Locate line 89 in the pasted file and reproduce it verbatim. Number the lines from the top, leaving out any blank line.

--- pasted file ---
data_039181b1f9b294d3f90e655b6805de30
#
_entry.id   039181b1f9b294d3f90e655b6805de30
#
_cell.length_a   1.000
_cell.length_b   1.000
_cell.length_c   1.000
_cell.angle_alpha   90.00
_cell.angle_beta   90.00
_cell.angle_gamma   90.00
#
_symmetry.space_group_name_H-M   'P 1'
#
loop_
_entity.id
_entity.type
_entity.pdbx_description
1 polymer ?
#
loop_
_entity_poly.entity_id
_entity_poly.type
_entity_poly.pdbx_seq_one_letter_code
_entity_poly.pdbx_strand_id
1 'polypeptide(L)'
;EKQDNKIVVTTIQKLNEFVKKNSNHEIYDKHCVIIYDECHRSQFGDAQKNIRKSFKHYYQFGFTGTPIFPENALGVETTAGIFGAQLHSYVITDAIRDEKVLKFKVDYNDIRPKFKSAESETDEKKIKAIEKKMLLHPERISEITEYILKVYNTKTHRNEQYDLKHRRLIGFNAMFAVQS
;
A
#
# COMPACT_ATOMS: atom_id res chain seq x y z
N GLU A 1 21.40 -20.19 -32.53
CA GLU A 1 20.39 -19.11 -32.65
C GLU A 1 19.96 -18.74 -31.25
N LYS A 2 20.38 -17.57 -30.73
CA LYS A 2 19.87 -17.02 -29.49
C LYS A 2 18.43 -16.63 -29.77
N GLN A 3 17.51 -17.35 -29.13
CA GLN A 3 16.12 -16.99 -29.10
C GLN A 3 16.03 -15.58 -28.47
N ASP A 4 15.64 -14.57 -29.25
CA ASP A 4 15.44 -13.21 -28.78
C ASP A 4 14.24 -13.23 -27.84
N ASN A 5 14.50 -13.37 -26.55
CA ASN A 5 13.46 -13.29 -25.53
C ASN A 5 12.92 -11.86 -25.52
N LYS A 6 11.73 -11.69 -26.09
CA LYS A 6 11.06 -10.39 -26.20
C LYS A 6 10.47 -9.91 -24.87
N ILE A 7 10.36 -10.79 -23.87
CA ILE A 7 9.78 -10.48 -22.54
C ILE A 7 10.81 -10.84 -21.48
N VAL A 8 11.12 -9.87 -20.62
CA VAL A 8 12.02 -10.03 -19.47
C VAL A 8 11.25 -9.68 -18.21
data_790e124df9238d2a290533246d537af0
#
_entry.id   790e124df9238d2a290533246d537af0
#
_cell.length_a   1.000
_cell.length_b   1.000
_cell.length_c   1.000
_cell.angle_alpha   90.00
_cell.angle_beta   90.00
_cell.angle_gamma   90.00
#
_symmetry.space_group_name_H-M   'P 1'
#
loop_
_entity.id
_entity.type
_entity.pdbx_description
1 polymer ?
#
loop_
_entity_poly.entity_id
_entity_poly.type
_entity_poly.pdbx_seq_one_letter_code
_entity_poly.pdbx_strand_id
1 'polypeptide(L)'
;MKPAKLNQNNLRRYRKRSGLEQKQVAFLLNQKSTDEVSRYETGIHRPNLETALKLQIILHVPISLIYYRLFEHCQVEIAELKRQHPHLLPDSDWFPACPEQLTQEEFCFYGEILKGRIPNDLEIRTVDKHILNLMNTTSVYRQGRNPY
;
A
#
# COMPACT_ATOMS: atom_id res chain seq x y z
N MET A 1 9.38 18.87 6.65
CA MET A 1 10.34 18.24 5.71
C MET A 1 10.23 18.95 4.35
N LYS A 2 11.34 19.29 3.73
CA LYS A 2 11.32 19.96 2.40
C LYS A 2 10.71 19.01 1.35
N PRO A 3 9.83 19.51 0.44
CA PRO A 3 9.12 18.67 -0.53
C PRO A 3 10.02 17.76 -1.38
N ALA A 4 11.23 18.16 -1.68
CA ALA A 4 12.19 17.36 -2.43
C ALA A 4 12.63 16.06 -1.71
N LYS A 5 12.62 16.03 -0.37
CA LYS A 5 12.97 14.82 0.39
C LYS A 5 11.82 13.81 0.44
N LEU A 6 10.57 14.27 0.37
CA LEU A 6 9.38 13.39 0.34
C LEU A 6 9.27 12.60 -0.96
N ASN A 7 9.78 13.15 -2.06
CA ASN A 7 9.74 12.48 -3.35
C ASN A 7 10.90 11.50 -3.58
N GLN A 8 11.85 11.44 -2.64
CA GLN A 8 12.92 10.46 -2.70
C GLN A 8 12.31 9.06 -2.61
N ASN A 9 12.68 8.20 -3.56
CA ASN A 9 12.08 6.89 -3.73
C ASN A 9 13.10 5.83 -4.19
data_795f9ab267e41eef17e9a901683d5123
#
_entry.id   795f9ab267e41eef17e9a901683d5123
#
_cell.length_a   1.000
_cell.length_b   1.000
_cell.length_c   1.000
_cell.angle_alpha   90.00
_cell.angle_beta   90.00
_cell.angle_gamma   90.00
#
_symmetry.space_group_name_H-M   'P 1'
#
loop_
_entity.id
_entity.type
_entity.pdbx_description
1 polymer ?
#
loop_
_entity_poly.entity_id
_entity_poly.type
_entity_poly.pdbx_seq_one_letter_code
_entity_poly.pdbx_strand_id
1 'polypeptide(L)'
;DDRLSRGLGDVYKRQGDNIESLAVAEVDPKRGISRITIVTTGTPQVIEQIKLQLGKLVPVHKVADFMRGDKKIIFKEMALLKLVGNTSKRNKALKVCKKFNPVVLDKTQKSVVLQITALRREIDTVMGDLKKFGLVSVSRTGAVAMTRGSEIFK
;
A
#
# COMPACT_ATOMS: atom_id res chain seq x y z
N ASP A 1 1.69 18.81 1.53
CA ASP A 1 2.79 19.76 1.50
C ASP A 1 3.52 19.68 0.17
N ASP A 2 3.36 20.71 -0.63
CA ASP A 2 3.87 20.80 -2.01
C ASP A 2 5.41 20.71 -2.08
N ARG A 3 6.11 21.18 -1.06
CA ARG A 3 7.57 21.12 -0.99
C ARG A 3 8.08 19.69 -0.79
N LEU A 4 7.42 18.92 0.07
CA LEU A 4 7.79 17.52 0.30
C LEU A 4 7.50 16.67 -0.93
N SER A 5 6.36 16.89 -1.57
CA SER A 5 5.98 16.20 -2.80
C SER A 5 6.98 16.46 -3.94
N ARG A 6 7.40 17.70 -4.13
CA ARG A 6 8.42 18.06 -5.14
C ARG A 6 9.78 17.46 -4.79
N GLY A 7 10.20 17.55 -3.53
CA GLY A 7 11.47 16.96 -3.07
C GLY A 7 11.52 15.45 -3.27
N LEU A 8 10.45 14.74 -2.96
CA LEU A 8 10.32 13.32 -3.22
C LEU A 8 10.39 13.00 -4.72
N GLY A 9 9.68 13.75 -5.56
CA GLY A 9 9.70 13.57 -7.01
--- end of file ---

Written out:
CA LYS A 2 11.32 19.96 2.40